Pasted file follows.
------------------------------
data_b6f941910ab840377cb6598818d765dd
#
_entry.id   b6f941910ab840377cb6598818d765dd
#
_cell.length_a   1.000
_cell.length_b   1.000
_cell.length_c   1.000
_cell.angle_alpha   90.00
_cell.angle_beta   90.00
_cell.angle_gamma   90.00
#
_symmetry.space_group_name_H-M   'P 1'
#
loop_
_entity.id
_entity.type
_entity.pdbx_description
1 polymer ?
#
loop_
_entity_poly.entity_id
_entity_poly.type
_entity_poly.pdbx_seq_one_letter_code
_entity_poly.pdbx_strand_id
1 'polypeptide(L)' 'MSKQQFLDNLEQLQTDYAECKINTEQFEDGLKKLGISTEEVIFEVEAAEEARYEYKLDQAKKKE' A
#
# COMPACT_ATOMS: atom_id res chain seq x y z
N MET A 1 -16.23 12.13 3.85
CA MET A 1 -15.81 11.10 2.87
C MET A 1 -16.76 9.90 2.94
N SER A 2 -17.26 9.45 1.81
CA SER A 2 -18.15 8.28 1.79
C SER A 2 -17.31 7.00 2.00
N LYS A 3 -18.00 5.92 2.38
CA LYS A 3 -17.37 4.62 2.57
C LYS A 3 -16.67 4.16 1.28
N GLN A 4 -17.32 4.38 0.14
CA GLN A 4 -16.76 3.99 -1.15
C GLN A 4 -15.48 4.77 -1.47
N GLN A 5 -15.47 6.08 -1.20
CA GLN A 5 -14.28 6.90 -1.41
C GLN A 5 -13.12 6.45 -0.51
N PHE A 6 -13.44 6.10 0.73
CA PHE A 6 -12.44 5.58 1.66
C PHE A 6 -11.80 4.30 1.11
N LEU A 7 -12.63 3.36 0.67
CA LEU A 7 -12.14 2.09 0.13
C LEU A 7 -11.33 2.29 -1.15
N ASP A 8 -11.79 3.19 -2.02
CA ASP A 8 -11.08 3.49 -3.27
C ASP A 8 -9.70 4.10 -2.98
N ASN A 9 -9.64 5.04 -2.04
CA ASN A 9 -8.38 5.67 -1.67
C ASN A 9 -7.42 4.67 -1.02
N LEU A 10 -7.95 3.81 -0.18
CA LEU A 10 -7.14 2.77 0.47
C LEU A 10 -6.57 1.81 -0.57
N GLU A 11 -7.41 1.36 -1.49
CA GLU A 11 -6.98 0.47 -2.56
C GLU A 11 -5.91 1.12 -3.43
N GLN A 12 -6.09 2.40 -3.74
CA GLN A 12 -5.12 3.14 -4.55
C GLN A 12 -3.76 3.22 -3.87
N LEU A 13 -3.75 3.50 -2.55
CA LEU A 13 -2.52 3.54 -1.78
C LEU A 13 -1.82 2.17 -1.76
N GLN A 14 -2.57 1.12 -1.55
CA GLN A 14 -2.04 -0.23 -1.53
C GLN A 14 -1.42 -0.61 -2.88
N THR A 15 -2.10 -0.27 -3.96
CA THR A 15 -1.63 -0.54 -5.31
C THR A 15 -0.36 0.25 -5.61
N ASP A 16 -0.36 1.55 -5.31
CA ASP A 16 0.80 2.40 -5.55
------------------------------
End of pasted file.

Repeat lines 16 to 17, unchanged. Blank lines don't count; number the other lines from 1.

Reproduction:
_entity.type
_entity.pdbx_description